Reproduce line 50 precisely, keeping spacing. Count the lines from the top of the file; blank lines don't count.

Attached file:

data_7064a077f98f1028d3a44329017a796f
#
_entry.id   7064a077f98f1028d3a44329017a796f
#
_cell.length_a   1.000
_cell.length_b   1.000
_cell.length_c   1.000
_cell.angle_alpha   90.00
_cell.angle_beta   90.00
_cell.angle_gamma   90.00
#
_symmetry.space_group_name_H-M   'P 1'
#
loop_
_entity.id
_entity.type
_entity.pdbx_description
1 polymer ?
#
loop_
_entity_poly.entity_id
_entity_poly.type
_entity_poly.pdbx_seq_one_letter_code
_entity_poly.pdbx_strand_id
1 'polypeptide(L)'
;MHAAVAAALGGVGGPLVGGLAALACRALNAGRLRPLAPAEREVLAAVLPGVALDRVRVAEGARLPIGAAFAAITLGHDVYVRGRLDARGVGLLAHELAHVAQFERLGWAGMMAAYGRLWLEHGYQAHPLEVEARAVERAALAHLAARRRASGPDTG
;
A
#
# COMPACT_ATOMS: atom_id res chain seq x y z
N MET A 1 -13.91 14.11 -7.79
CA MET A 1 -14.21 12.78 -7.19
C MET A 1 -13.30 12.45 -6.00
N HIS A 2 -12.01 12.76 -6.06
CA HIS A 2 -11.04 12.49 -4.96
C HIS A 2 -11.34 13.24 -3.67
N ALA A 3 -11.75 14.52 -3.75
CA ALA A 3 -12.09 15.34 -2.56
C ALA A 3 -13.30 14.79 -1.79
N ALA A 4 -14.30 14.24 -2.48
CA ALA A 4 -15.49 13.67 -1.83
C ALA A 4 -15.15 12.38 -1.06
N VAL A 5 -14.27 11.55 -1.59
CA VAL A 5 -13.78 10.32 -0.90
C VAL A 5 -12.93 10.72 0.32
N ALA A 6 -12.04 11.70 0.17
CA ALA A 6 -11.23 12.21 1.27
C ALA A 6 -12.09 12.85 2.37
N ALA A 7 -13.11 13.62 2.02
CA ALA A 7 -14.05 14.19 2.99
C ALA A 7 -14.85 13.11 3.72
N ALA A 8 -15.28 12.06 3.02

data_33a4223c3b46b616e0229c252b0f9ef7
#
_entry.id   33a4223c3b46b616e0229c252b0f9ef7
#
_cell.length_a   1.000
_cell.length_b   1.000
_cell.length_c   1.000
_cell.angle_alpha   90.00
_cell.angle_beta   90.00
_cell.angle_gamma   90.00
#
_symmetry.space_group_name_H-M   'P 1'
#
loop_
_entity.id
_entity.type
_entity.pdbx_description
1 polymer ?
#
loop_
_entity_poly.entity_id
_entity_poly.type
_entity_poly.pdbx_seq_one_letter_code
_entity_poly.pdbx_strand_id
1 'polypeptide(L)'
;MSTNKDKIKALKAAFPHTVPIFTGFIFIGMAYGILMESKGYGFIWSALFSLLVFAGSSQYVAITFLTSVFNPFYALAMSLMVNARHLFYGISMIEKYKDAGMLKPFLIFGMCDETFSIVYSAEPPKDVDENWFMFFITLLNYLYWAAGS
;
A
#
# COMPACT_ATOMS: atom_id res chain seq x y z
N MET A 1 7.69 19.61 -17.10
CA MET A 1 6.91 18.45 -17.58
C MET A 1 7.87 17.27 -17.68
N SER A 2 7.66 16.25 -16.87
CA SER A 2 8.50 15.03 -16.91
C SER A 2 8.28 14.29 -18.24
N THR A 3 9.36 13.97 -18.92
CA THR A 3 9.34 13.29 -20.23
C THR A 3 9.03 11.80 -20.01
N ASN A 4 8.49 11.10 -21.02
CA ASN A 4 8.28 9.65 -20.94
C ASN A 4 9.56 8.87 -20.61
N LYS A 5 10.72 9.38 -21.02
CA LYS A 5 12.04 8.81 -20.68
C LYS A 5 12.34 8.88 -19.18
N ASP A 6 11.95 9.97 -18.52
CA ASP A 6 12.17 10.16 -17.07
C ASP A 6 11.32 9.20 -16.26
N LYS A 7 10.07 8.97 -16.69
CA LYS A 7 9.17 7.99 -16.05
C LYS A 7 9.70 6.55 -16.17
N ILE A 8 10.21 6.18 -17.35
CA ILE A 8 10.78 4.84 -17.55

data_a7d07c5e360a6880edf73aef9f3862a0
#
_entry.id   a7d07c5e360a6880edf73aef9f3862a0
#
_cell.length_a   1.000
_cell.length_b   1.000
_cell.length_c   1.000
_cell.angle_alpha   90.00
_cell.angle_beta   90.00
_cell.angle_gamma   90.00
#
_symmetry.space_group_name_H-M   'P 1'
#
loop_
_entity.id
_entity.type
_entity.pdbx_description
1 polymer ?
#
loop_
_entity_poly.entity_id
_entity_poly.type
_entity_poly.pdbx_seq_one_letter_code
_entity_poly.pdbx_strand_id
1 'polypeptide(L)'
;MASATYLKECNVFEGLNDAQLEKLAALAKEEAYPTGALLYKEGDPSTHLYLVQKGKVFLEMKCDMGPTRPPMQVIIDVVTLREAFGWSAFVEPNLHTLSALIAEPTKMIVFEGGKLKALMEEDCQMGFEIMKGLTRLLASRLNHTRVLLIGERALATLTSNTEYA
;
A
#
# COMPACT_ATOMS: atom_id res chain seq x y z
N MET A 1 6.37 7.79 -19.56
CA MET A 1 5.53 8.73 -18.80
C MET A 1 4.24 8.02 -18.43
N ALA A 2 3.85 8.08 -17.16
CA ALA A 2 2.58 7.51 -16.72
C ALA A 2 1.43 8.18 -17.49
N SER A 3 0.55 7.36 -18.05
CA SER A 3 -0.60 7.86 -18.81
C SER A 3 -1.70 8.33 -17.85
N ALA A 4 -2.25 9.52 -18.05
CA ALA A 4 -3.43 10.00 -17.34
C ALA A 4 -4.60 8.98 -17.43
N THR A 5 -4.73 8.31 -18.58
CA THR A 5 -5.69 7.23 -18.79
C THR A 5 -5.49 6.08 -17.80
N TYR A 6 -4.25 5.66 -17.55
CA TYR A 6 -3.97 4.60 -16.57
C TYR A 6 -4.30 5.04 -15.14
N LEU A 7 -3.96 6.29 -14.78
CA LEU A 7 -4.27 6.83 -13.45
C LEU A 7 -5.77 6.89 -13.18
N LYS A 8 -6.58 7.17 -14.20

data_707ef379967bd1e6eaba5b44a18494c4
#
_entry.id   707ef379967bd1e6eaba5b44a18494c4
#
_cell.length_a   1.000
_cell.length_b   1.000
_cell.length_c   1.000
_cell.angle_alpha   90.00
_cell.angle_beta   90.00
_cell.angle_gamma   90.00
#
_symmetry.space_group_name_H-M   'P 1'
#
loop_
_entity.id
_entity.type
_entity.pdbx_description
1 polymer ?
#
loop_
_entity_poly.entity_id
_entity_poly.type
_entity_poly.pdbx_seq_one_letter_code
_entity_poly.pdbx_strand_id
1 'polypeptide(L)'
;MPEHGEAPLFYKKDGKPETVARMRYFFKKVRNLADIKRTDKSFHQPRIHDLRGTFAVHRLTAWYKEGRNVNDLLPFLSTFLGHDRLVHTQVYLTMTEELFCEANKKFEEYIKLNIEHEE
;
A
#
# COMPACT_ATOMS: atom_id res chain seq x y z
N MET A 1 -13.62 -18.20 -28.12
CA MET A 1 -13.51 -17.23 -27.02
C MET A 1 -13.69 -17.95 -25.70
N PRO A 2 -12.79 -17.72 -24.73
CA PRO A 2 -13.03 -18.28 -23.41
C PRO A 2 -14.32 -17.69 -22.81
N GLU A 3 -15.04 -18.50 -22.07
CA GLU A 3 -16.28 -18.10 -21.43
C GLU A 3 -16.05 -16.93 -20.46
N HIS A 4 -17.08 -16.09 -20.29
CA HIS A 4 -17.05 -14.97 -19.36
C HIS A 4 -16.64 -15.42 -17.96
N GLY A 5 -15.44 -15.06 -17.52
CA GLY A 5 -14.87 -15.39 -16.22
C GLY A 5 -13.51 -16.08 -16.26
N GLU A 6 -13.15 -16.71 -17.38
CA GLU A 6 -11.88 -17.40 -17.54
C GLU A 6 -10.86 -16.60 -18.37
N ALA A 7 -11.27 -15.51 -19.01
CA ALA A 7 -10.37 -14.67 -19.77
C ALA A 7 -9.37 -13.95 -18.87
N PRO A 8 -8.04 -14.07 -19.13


CA ALA A 7 -14.05 14.19 2.99